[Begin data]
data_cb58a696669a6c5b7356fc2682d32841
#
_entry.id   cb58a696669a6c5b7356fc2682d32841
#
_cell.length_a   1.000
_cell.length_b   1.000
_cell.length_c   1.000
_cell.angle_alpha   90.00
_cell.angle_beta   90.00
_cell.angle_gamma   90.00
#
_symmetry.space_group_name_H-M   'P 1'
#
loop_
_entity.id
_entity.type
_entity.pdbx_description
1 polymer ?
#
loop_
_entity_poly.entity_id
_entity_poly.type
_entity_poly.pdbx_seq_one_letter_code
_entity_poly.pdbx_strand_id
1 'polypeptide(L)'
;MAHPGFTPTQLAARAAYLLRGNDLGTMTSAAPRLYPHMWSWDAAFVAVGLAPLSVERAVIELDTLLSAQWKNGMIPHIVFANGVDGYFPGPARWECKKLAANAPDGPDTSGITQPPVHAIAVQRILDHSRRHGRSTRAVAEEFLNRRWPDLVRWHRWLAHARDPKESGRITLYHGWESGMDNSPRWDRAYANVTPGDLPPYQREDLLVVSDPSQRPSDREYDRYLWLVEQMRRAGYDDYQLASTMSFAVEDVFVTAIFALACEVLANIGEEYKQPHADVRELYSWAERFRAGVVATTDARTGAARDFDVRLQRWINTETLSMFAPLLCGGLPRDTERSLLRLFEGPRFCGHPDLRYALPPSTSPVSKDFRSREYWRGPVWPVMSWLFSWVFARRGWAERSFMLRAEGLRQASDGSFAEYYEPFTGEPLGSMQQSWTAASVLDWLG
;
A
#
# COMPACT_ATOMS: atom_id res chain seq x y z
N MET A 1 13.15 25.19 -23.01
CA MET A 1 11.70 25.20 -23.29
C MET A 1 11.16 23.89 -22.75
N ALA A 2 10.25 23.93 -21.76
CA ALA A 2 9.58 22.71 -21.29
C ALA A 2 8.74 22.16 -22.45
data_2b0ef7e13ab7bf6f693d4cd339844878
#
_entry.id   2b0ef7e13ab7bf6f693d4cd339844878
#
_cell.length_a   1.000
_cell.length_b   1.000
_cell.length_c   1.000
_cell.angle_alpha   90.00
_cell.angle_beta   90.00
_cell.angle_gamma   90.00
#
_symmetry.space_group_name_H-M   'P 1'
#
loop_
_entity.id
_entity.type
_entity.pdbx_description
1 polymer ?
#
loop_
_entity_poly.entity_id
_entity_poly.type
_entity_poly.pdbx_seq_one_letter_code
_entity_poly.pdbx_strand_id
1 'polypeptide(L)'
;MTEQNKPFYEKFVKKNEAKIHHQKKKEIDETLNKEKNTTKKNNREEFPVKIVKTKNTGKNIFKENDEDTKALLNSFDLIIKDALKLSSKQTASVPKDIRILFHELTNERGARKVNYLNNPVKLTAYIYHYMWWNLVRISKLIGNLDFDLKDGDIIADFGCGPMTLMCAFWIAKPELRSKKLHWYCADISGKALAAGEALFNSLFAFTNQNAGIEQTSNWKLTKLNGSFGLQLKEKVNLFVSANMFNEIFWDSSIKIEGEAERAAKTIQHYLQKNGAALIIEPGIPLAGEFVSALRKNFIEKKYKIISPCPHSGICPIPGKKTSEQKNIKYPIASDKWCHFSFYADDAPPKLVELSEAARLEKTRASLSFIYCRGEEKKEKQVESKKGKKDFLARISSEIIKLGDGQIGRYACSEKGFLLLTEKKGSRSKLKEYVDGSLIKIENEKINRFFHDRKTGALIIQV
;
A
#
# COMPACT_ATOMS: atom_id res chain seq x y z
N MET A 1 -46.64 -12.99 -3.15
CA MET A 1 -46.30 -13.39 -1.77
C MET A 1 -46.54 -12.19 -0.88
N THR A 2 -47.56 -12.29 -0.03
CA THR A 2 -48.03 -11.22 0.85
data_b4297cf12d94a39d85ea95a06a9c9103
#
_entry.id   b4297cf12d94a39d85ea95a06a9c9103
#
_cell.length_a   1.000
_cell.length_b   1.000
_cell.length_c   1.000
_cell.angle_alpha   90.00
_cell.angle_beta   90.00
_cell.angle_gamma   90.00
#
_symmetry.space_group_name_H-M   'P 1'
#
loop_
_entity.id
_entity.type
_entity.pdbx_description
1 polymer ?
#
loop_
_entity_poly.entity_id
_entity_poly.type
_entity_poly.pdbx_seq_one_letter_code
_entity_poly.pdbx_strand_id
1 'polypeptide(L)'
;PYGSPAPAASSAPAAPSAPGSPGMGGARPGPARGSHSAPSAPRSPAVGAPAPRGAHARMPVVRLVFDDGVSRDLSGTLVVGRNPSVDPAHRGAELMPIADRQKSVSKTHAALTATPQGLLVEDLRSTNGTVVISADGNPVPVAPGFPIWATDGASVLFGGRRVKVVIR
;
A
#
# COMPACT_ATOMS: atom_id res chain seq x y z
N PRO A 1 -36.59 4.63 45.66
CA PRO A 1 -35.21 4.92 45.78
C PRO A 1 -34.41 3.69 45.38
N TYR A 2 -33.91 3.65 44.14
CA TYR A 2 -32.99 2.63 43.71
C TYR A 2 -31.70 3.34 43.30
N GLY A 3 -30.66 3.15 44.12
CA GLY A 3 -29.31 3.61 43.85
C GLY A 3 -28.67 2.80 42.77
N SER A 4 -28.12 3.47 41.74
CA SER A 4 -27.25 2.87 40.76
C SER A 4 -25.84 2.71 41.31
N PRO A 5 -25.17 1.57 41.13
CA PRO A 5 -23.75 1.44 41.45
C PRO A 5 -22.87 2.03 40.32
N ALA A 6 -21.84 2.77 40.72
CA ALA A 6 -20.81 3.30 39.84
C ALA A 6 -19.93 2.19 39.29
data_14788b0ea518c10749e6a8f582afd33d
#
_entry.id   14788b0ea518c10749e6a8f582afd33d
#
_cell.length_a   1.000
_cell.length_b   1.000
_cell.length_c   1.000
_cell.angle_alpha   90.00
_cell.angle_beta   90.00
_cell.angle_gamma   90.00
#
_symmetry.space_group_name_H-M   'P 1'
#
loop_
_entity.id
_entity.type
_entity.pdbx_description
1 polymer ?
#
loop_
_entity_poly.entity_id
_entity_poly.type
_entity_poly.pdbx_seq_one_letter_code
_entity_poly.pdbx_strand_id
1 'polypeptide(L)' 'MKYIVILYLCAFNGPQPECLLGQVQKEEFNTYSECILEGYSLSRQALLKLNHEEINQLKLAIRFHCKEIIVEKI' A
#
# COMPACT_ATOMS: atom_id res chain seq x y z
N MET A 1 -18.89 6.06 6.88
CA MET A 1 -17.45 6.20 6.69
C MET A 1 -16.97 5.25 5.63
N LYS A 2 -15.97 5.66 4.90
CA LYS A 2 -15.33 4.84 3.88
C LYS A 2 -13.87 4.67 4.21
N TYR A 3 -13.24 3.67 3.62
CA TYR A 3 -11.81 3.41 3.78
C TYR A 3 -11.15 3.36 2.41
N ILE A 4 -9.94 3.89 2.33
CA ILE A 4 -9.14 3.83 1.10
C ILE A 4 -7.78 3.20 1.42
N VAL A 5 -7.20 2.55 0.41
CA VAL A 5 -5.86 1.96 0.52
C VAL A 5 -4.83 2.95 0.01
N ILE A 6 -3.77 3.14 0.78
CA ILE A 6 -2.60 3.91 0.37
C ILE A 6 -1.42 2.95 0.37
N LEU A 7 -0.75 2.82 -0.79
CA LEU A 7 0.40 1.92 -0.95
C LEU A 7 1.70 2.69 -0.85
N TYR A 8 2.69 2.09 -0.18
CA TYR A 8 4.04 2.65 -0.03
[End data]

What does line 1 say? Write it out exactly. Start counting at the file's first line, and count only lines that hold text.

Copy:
data_cb58a696669a6c5b7356fc2682d32841